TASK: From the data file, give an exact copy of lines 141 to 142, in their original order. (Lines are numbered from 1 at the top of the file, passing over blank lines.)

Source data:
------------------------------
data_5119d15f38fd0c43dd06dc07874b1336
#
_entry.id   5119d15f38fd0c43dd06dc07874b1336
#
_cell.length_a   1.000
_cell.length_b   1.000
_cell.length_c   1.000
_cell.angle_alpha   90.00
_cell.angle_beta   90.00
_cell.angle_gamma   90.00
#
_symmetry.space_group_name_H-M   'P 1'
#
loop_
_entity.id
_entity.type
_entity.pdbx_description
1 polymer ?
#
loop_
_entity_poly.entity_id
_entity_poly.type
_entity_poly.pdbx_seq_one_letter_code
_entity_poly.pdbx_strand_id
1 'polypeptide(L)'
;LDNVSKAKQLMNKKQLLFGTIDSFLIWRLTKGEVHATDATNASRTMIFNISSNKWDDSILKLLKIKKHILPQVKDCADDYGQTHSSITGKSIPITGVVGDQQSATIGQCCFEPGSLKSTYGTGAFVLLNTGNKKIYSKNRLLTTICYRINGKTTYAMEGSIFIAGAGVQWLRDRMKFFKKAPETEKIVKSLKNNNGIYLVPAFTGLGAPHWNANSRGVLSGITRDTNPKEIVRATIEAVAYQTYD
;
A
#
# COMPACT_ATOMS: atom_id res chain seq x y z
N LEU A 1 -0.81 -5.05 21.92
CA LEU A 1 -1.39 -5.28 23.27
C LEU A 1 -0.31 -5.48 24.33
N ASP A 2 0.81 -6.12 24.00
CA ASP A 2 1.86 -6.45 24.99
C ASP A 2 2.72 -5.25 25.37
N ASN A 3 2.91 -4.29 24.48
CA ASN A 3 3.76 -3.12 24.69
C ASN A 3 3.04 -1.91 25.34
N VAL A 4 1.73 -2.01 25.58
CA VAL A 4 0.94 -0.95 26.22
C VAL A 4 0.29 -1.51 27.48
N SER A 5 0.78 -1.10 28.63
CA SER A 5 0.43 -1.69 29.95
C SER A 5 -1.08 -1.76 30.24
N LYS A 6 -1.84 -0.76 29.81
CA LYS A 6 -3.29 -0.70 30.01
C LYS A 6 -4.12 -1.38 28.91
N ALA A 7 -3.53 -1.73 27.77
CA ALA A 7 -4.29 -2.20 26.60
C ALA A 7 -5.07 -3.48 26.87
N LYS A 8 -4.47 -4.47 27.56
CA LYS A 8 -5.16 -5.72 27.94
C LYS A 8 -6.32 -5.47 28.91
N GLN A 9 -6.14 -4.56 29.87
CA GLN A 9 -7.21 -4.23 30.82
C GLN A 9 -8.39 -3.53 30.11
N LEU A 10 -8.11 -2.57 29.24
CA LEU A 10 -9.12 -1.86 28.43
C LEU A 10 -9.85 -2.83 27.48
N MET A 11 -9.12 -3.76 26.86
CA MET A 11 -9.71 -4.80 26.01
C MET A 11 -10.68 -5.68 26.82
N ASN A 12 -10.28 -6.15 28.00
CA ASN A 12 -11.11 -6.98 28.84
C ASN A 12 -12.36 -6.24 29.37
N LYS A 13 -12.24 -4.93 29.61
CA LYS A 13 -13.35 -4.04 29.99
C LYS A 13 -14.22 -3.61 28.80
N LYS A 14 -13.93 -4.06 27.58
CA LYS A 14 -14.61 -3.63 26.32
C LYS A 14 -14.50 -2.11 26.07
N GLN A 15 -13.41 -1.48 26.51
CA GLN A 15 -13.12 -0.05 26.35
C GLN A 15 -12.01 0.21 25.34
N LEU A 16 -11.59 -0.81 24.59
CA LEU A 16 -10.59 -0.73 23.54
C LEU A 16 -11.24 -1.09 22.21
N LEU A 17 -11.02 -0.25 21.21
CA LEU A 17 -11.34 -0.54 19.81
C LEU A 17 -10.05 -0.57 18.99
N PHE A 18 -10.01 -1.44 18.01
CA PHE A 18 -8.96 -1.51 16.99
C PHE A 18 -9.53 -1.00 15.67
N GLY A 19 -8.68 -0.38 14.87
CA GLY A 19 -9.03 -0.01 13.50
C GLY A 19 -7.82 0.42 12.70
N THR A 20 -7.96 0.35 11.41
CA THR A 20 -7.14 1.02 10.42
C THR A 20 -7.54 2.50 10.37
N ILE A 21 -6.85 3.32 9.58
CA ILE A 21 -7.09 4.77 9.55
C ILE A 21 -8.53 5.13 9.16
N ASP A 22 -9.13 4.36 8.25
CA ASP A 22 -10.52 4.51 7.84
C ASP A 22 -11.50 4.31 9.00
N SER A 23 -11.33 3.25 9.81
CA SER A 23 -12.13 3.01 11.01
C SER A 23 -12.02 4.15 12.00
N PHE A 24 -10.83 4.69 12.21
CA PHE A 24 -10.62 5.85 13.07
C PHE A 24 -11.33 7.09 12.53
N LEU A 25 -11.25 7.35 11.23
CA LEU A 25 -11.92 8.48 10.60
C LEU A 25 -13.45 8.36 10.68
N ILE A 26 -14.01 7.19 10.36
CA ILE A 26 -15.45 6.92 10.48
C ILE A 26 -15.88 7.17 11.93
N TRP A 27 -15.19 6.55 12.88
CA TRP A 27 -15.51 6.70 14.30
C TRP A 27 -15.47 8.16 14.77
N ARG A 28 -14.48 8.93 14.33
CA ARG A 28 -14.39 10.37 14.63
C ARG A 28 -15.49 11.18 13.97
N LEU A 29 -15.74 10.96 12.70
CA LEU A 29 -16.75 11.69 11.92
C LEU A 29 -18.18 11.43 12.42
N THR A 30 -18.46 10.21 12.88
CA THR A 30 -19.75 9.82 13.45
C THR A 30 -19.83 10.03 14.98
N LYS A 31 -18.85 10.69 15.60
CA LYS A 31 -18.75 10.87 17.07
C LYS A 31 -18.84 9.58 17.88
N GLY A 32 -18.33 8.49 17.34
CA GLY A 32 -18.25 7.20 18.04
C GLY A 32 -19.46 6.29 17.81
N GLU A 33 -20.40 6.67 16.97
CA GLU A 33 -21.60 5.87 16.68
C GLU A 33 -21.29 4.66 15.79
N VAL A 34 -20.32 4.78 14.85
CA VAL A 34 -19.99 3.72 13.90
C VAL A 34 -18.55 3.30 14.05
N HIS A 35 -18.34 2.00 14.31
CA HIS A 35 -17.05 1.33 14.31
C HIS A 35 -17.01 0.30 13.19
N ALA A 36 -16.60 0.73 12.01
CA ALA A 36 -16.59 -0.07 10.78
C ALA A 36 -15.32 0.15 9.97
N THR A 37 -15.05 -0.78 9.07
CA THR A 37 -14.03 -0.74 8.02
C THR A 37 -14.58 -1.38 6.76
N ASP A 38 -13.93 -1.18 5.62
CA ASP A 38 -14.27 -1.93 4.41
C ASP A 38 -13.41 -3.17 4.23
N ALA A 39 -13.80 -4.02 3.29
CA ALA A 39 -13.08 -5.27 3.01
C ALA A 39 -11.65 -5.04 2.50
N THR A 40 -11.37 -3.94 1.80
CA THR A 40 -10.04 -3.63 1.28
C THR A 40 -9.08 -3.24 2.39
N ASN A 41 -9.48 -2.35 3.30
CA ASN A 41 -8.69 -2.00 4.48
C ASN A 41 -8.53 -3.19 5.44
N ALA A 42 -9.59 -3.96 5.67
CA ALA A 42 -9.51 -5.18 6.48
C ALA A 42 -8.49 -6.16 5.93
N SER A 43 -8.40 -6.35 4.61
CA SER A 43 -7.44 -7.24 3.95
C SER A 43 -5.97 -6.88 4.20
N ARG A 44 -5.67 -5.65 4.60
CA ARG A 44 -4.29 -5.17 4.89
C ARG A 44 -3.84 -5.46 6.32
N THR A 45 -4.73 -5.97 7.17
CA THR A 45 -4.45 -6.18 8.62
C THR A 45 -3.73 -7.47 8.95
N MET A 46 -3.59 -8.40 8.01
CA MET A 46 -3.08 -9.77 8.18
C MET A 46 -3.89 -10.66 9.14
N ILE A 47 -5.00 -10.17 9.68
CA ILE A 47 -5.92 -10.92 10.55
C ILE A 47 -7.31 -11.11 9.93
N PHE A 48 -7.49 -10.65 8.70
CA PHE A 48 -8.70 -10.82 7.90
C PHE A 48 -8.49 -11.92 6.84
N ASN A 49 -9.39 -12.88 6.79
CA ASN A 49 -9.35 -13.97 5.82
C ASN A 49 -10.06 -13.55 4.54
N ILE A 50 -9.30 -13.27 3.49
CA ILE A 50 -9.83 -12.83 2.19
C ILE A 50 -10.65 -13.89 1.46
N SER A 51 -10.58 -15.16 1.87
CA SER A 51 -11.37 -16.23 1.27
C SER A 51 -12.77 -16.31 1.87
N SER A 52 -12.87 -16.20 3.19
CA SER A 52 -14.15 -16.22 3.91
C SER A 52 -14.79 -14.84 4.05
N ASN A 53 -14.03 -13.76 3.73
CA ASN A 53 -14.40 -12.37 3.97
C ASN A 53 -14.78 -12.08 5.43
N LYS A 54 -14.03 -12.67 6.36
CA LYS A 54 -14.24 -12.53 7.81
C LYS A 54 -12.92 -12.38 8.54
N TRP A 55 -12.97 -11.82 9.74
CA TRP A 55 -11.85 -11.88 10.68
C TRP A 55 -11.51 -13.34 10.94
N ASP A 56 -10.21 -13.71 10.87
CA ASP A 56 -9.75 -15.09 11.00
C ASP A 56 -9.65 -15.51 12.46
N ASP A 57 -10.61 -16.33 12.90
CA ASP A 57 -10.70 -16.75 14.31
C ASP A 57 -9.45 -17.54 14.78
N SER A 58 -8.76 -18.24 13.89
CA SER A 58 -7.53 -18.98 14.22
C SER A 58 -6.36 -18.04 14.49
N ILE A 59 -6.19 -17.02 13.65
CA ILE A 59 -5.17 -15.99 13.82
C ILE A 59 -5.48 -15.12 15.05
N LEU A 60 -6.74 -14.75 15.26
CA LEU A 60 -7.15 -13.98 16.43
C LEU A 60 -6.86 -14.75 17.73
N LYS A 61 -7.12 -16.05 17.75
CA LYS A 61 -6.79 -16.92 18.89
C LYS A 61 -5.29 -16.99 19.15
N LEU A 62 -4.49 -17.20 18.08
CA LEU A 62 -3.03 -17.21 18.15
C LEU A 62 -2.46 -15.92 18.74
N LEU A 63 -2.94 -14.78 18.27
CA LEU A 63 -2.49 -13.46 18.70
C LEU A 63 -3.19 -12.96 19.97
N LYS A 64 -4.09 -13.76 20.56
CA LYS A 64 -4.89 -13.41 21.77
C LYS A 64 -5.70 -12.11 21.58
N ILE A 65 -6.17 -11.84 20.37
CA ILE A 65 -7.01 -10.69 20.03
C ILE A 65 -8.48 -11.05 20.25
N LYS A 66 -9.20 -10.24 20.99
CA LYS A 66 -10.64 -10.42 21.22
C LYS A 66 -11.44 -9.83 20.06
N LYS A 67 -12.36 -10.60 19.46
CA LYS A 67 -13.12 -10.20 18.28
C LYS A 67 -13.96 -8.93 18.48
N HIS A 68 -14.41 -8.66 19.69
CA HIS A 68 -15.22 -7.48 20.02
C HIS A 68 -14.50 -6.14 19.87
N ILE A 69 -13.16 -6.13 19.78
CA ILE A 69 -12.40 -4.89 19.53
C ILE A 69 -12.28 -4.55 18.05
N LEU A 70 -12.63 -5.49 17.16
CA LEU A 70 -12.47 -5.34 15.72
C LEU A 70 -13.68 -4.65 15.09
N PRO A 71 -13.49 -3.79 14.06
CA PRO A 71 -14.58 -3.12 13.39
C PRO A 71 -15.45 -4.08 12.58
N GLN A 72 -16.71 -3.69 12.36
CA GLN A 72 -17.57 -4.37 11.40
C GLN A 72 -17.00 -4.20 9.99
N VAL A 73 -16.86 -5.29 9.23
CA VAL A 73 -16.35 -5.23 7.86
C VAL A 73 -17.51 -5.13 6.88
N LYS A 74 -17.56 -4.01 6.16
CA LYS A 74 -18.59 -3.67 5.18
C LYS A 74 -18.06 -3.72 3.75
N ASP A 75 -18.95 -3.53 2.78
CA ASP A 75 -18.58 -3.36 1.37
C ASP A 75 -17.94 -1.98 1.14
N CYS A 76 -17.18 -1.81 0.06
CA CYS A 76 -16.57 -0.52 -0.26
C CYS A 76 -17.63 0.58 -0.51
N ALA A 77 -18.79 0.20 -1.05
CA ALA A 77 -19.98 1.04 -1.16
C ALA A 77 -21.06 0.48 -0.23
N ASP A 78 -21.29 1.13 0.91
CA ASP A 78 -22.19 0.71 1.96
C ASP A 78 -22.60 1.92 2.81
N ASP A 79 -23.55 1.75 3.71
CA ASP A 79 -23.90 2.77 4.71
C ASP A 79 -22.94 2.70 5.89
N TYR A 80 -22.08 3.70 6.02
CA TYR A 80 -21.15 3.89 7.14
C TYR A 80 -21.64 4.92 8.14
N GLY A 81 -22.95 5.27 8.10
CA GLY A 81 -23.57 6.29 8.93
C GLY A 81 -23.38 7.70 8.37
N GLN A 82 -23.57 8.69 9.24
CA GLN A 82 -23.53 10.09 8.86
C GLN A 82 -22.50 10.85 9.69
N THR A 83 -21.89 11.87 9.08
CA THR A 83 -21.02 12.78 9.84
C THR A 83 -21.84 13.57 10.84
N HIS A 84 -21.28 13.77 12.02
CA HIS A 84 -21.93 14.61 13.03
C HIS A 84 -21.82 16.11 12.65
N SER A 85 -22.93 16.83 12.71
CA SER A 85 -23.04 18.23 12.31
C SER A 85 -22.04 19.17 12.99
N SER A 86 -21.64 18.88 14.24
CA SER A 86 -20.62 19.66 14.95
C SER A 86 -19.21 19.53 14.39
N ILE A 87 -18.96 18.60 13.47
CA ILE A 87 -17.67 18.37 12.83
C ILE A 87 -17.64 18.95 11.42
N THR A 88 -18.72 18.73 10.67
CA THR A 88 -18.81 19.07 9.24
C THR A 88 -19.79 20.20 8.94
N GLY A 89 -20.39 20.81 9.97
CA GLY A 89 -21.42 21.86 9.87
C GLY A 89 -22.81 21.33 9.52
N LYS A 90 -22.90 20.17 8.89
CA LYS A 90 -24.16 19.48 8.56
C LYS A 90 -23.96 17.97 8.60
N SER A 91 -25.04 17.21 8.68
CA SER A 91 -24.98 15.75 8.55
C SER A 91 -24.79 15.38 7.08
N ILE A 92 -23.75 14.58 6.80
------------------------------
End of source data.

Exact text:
C THR A 37 -14.58 -1.38 6.76
N ASP A 38 -13.93 -1.18 5.62